How Food And Nutrition Labels Work In The UK

Luxe delves into the reasoning and importance of nutrition labels...
Nutrition Labels

Ever wondered why every packaged food is labelled with its nutrition level? Its primary purpose is to give you an analysis of the amount of added fats, carbohydrates, salt, proteins and sugar levels. They have energy mentioned in kilojoules and is mainly referred to as calories.

It is vital to check the back of your packaged food to understand its constituents and aim to have a balanced diet.

This will help you have a comprehensive insight as to what you’re about to consume which can be very useful in managing a diet – both personal preference and medically and help to avoid common problems such as hair loss or low energy levels.


How to consume a balanced diet?

To be the ultimate boss of your body, you need to take control. A simple step in taking control could be to fully understand how you’re fuelling your body. The following tips will help you ensure you’re eating a well balanced and nourishing diet.

– Take your meals in five smaller portions of fruits and vegetables instead of consuming two big portions

– Go for higher fibre content wherever possible. Plan your meals based on rice, bread or potatoes

– Choose dairy products low in sugar or fat. You may go for dairy alternatives such as soya

– Include beans, fish, pulses and eggs in your meal plans. Aim to consume at least two portions of seafood every week

– Go for unsaturated spreads and oils, and try to consume them in smaller portions

– Include a lot of fluids in your daily intake


What do food labels indicate?

You can find nutrition labels on the back or side of any packaged food product. They indicate the number of fats, sugars, proteins, saturated fats, carbohydrates and salt.

They may also have additional information on the fibre content of the product, while some may also indicate reference intake. All this data is labelled per 100 grams. In addition, there are particular guidelines to know if the product contains too much of a specific nutrient.

Total fat per 100g

Low: 3g or less
High: more than 17.5g

Saturated fat per 100g

Low: 1.5g or less
High: more than 5g

Sugars per 100g

Low: 5g or less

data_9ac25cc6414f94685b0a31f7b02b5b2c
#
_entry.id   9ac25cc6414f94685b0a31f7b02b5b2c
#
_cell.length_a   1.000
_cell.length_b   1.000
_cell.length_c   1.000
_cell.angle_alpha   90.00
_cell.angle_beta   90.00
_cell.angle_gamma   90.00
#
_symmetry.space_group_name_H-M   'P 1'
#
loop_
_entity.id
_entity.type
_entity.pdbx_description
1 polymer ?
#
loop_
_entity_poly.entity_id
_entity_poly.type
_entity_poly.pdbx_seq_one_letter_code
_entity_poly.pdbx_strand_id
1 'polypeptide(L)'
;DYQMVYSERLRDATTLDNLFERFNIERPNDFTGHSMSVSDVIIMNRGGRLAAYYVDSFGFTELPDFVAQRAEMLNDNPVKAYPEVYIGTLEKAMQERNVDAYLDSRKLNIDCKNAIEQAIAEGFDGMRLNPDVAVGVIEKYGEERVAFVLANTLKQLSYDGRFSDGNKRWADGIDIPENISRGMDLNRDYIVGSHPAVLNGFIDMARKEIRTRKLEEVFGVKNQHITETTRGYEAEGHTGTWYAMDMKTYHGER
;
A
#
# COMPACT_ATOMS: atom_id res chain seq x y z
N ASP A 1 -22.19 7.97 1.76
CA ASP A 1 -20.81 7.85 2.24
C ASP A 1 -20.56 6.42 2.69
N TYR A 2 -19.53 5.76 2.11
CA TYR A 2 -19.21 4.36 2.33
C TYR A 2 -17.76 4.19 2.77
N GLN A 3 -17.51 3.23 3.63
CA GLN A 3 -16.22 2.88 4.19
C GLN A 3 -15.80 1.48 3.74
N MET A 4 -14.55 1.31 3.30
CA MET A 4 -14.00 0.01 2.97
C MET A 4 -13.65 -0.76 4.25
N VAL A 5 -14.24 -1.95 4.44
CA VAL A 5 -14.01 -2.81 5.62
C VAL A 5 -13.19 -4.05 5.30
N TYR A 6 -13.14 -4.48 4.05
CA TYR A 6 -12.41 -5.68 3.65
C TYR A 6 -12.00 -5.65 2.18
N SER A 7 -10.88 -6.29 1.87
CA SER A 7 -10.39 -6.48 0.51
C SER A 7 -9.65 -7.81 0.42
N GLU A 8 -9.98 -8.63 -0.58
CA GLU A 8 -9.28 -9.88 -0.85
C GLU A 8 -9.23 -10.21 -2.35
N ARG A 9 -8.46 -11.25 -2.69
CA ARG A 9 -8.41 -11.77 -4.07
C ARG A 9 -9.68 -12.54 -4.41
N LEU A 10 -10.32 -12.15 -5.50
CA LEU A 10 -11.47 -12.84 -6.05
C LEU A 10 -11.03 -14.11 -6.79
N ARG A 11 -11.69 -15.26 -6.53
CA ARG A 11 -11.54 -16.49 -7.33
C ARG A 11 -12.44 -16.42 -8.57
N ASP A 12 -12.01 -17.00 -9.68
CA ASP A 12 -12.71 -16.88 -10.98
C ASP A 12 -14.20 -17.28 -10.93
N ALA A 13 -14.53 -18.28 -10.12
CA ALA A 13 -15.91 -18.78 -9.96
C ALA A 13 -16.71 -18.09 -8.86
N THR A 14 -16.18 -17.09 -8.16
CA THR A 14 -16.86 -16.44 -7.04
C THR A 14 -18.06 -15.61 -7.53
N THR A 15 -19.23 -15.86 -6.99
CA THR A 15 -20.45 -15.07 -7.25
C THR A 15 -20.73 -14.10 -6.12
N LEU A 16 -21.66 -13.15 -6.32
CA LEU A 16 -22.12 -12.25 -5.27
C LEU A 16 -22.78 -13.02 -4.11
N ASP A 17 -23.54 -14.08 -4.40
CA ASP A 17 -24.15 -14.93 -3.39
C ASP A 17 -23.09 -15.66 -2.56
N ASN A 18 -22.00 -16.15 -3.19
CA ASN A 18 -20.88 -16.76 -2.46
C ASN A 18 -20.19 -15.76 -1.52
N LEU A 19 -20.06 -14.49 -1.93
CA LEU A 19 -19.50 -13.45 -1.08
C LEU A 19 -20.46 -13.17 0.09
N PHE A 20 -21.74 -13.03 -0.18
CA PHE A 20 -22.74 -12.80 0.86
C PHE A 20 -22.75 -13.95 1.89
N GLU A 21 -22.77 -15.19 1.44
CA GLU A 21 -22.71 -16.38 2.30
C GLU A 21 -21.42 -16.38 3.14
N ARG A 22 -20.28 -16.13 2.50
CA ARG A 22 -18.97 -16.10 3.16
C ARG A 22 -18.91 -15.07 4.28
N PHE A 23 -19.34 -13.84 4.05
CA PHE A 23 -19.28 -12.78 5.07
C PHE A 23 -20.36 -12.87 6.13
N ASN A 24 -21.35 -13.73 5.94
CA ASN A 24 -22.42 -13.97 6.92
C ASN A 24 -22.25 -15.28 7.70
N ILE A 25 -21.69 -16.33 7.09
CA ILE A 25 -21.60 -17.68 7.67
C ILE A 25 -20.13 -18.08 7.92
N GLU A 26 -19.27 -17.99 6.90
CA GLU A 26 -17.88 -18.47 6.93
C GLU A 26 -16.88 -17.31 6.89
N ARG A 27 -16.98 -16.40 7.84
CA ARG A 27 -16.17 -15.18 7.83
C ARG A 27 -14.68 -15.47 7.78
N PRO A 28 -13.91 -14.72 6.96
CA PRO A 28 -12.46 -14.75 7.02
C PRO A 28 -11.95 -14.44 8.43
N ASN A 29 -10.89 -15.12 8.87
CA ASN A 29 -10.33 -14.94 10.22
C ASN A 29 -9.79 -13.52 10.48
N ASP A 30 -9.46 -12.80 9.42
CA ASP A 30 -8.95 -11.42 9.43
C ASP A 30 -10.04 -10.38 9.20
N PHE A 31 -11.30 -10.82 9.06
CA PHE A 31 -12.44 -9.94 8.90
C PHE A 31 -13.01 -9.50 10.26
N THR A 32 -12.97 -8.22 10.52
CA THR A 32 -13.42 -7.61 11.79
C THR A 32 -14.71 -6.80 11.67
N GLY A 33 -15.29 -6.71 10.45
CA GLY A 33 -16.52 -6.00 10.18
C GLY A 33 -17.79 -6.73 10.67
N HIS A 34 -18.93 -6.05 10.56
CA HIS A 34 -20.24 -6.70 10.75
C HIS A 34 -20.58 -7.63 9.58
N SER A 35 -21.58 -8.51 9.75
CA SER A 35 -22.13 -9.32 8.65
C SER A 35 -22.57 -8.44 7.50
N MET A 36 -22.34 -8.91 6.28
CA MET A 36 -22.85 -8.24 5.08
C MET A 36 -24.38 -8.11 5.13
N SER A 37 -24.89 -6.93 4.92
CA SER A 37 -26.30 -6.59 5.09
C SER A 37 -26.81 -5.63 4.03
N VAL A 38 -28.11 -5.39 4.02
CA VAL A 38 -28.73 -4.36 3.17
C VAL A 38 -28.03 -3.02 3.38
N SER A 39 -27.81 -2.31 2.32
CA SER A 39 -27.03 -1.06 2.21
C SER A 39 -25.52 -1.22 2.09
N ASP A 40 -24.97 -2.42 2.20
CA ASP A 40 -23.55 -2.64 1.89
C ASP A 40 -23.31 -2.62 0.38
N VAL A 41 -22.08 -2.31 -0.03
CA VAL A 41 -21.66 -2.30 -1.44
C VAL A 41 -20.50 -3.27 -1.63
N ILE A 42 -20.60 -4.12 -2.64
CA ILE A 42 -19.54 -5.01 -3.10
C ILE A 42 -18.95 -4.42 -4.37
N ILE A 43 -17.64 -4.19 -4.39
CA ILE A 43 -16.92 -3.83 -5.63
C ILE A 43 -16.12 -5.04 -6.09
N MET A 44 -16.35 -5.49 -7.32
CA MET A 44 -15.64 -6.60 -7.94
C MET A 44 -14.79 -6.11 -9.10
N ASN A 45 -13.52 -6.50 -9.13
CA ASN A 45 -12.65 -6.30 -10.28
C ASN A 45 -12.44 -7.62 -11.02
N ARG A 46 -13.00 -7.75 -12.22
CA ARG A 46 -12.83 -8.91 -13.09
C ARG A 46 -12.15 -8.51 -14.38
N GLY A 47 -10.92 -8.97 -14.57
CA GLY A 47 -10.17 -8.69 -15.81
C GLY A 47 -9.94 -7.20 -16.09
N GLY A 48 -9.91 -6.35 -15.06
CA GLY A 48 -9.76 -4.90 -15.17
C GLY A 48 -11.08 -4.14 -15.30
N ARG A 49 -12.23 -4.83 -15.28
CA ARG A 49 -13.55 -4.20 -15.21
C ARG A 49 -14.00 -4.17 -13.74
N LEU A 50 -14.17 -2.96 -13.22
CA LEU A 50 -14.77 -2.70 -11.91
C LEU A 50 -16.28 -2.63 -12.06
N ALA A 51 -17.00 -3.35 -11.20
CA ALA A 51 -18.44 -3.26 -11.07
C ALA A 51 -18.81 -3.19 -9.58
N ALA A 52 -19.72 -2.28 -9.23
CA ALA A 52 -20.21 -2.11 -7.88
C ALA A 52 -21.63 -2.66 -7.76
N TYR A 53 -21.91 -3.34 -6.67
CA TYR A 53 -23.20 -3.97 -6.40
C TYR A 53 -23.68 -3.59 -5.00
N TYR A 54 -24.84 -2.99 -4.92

High: more than 22.5g

Salt per 100g

Low: 0.3g or less / 0.1g sodium
High: more than 1.5g / 0.6g sodium

You can use this information to your advantage, for instance, if you’re trying to lose weight, go for foods with lower fat and sugar levels.


What do food labels on the front indicate?

There has been a considerable rise in the trend of mentioning the food labels on the front of the packaging. It proves very helpful in comparing a number of products at a single glance.

The front nutrition label indicates salt, sugar, fat, saturated fat and energy. In addition, these labels include information regarding the nutrients per serving portion of the food product.

It is crucial to bear in mind that the manufacturer’s serving portion might contrast to yours. Each person will have individual needs and goals, so it’s important to keep this in mind and not get too hung up on the labels. Additionally, you might also find reference intake on the front of some packaged foods.


Reference intake

With the help of mentioned recommended intake level, you can have a better idea of what goes well with your particular diet plan. Basically, they are approximate amounts of food nutrients needed for a balanced and healthy diet conforming to all kinds of meal plans. What’s recommended on the label won’t always match up with your goals, but it can be used as a guideline for you to follow.


What does the colour coding on the packaging indicate?

Some manufacturers indicate nutrients in colour codes such as red, green and amber as a captivating marketing strategy. This makes it super easy to judge a food’s contents at a single glance.

– Red indicates high

– Amber indicates medium

– Green indicates low

This essentially means that the more green content on the packaging, the healthier the food is seemed to be. Red means the contents such as fat, carbs, or sugar levels are high and amber indicates moderation – neither high nor low.

It’s important to be aware that just because a food is labelled red, this doesn’t mean it’s ‘bad’ for you. There are no good and bad foods, there are highly nutritious foods and foods with a lack of nutrition.


The bottom line

Food labels are extremely useful if you like to be in control of your diet. It’s important you look at the numbers and not just the colours. Use the labels to your advantage as an easy tool to reach your macros.

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